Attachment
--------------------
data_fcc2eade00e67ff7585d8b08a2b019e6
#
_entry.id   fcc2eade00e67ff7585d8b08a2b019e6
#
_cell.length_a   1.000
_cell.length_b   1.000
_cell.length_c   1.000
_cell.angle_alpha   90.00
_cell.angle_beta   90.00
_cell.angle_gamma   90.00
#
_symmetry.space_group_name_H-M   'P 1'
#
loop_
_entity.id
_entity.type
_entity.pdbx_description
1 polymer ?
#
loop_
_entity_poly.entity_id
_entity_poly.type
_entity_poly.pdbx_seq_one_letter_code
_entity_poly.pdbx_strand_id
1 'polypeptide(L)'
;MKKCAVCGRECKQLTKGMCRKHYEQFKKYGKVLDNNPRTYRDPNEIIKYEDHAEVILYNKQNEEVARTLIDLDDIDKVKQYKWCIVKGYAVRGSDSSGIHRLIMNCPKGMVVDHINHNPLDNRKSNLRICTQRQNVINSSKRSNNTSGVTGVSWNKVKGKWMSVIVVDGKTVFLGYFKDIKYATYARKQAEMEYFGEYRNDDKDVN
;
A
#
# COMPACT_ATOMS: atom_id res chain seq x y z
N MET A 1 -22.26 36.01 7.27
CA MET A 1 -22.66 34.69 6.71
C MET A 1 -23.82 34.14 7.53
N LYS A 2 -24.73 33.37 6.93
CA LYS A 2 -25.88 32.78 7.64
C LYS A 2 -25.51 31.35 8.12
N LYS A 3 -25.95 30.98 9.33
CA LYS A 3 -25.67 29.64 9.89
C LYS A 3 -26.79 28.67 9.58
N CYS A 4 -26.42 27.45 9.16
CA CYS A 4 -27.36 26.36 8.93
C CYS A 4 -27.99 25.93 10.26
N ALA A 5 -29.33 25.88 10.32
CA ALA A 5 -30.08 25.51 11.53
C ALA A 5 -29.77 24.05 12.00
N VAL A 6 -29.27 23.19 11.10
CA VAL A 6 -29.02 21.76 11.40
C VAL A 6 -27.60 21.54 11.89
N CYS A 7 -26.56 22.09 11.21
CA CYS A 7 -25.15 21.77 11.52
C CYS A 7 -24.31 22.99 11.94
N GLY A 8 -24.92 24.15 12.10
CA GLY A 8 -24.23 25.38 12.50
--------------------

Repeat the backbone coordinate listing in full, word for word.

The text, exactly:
data_fcc2eade00e67ff7585d8b08a2b019e6
#
_entry.id   fcc2eade00e67ff7585d8b08a2b019e6
#
_cell.length_a   1.000
_cell.length_b   1.000
_cell.length_c   1.000
_cell.angle_alpha   90.00
_cell.angle_beta   90.00
_cell.angle_gamma   90.00
#
_symmetry.space_group_name_H-M   'P 1'
#
loop_
_entity.id
_entity.type
_entity.pdbx_description
1 polymer ?
#
loop_
_entity_poly.entity_id
_entity_poly.type
_entity_poly.pdbx_seq_one_letter_code
_entity_poly.pdbx_strand_id
1 'polypeptide(L)'
;MKKCAVCGRECKQLTKGMCRKHYEQFKKYGKVLDNNPRTYRDPNEIIKYEDHAEVILYNKQNEEVARTLIDLDDIDKVKQYKWCIVKGYAVRGSDSSGIHRLIMNCPKGMVVDHINHNPLDNRKSNLRICTQRQNVINSSKRSNNTSGVTGVSWNKVKGKWMSVIVVDGKTVFLGYFKDIKYATYARKQAEMEYFGEYRNDDKDVN
;
A
#
# COMPACT_ATOMS: atom_id res chain seq x y z
N MET A 1 -22.26 36.01 7.27
CA MET A 1 -22.66 34.69 6.71
C MET A 1 -23.82 34.14 7.53
N LYS A 2 -24.73 33.37 6.93
CA LYS A 2 -25.88 32.78 7.64
C LYS A 2 -25.51 31.35 8.12
N LYS A 3 -25.95 30.98 9.33
CA LYS A 3 -25.67 29.64 9.89
C LYS A 3 -26.79 28.67 9.58
N CYS A 4 -26.42 27.45 9.16
CA CYS A 4 -27.36 26.36 8.93
C CYS A 4 -27.99 25.93 10.26
N ALA A 5 -29.33 25.88 10.32
CA ALA A 5 -30.08 25.51 11.53
C ALA A 5 -29.77 24.05 12.00
N VAL A 6 -29.27 23.19 11.10
CA VAL A 6 -29.02 21.76 11.40
C VAL A 6 -27.60 21.54 11.89
N CYS A 7 -26.56 22.09 11.21
CA CYS A 7 -25.15 21.77 11.52
C CYS A 7 -24.31 22.99 11.94
N GLY A 8 -24.92 24.15 12.10
CA GLY A 8 -24.23 25.38 12.50